It’s just after seven in the morning and we’re jumping off the jetty. We’re on the sunrise side of the island and the jet black of night has given way to soft swirls of pink and purple pastels, fringed by the jutting green leaves of the coconut palm trees. From the water we look into our ever undulating horizon, and a cloud melts in a moment to reveal the sun in full, decidedly awake. Or so I’m told. I had the presence of mind to remove my glasses just before I leaped. I bob up and down in the ocean, content. The colours are enough.
It was my idea to jump in, but no one needed convincing. We had met an hour earlier on the concrete disc that makes the gallery for the island’s Cinema Paradiso, our feet crossing the blue eye painted in its centre. Bootcamp. We came to work out at what was promised as the equator’s most forgiving time of day, its kindest for the athletically ambitious or the insane. I’ve learned that in the Maldives, it is hot, no matter how early you get up. Afterward I craved immediate immersion in the water, clean and cool.
I’m treating my move to the island like one might the New Year. A fresh start with lots of intentions. With hope. With plans for nobody else but myself. That includes exercise, something I had all but abandoned at home. That includes eating vegetables, from whom I’ve been estranged. That includes an abstention from chocolate, which up until recently had been a twice daily vice. I haven’t touched the stuff in many, many days. Ten, in fact. The longest I have ever gone in my adult life without it. This is partly a testament to my new found self-control, but it’s mainly because I have depleted my Dairy Milk reserves.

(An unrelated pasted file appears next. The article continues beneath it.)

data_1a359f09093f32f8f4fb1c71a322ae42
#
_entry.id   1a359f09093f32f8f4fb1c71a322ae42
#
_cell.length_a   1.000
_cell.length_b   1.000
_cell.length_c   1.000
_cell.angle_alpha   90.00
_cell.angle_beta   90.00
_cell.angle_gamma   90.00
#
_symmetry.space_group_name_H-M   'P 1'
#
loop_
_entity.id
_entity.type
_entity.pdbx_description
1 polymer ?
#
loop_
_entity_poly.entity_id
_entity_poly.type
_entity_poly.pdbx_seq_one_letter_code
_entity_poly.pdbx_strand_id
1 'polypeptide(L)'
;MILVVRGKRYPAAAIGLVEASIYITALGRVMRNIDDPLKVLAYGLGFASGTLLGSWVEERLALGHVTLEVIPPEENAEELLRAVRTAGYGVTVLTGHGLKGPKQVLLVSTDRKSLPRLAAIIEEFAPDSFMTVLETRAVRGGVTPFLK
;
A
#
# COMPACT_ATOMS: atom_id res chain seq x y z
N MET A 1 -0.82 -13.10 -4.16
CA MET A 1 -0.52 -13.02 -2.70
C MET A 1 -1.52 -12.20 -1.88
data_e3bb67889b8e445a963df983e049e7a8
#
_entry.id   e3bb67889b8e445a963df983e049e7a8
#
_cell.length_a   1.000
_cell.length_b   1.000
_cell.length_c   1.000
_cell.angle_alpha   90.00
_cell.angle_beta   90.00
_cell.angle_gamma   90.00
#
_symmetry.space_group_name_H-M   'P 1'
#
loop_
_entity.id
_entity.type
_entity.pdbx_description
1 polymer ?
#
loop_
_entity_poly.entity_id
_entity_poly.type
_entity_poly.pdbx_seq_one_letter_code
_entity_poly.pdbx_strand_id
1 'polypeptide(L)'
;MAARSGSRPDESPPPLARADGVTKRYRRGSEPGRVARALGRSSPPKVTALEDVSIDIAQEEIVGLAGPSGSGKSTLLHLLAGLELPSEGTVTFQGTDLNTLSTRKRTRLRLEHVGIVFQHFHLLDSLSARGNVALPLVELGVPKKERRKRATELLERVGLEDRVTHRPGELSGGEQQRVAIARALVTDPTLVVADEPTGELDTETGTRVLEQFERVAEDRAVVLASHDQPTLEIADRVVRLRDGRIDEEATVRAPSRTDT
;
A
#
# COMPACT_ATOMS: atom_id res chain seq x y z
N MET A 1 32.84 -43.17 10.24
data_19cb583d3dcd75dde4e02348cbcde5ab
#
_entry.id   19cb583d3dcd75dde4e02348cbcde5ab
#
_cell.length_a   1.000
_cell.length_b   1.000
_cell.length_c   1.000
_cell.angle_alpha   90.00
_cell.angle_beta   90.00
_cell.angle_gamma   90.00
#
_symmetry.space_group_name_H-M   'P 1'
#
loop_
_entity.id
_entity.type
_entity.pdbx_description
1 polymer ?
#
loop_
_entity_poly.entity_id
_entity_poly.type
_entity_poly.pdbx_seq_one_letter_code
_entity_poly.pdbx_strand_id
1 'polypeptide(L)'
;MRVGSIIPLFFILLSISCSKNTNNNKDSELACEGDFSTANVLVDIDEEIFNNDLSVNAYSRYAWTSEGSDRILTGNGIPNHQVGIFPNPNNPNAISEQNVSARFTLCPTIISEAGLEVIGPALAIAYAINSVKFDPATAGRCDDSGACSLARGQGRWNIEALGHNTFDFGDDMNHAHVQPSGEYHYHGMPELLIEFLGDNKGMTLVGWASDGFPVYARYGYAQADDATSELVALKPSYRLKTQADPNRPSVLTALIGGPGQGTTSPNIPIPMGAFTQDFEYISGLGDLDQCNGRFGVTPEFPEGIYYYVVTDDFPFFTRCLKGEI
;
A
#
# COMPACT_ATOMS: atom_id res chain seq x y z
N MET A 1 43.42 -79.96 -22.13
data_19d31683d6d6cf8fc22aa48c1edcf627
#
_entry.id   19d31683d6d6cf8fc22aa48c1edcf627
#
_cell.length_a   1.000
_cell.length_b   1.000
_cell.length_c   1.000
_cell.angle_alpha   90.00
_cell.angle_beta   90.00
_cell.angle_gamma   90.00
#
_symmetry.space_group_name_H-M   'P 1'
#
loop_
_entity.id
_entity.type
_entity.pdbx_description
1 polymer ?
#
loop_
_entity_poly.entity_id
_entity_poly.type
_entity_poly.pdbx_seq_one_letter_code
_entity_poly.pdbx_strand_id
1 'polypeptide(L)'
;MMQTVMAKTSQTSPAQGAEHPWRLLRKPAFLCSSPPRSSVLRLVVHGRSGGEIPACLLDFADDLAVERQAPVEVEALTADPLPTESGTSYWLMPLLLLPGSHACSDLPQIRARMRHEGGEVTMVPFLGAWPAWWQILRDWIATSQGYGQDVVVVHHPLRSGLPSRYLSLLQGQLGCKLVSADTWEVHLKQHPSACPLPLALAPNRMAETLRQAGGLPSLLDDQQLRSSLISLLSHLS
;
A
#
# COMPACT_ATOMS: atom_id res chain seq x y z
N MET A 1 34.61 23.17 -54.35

When the bookshop has a breath, I can snatch some deliciously sedentary moments. I’d like to think I use these moments wisely, that I do what any bookseller in any corner of the world would forgive me for. I avoid the mountain of boxes that need broken down in the store cupboard, and I read a book, as many pages as time will allow. I find myself inexhaustibly delighted with our titles. I peruse the shelves with the same pleasure of a new visitor, each and every time. I am far from home, and further from my habits. In this new pace, my reading horizons inch outward on either side. I reach for books I never would have before.
The Barefoot Bookshop has an impressive selection of works on mindfulness and well-being. At the moment I’m working my way through The Mindfulness Series from Leaping Hare Press, a body of beautiful cloth-bound hardbacks that offer reflections on a range of subjects. There’s the The Mindful Art of Wild Swimming by Tessa Warsley, Mindfulness and Surfing by Sam Bleakey, Mindful Thoughts for Walkers by Adam Ford. I note that there is no Mindful Art of Early Morning Bootcamp. I don’t wonder why.